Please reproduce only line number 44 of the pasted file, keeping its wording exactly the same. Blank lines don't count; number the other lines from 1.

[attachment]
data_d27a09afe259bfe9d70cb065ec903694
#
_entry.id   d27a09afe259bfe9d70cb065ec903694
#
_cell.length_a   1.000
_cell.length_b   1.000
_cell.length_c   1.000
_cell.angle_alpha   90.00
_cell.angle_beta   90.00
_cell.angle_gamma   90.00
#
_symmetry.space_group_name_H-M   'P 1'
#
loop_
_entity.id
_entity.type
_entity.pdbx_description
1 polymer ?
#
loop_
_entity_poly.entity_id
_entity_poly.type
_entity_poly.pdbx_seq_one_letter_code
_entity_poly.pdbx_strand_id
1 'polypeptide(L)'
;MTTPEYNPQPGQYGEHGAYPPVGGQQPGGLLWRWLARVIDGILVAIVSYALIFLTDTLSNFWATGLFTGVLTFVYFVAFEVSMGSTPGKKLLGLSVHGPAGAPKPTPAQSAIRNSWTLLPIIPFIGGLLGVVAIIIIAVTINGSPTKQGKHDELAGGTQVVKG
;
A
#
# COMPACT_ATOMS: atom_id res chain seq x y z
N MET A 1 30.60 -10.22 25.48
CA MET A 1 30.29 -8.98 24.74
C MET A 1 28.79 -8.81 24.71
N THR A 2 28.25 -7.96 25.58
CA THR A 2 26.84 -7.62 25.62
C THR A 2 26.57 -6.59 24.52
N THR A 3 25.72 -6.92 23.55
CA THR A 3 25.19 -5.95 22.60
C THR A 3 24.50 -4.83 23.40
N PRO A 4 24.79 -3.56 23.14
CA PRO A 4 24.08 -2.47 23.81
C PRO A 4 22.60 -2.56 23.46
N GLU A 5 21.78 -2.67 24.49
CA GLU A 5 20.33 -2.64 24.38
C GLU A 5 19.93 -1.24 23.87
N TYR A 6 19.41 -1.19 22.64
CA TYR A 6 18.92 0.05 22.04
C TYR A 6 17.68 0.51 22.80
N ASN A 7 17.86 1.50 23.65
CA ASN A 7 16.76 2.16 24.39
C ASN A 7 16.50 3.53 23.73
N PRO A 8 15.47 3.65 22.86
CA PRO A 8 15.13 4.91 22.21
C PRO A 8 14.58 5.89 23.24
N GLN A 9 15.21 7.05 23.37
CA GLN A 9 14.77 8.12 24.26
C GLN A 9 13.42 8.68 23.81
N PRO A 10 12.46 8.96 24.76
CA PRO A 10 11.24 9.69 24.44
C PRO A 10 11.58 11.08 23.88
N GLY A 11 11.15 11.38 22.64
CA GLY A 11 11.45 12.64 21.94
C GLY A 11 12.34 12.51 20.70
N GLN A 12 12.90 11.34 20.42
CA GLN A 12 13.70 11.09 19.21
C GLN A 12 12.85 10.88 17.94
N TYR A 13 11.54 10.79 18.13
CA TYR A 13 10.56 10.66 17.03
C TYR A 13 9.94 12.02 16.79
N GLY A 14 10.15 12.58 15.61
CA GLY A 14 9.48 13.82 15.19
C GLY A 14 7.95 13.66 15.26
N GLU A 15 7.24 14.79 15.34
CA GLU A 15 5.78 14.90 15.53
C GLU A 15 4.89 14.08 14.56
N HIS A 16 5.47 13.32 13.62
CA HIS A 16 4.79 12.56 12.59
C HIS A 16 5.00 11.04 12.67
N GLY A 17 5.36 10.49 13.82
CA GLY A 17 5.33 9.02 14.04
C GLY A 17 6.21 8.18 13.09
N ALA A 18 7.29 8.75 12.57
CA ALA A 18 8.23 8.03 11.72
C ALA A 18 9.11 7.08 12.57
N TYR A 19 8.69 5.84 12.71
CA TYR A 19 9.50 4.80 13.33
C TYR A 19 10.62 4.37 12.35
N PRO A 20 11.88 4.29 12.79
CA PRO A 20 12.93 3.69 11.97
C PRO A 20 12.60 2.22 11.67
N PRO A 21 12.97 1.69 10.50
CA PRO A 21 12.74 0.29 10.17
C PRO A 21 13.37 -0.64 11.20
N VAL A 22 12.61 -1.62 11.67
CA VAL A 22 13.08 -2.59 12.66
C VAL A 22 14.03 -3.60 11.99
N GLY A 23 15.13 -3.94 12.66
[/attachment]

CA GLU A 5 20.33 -2.64 24.38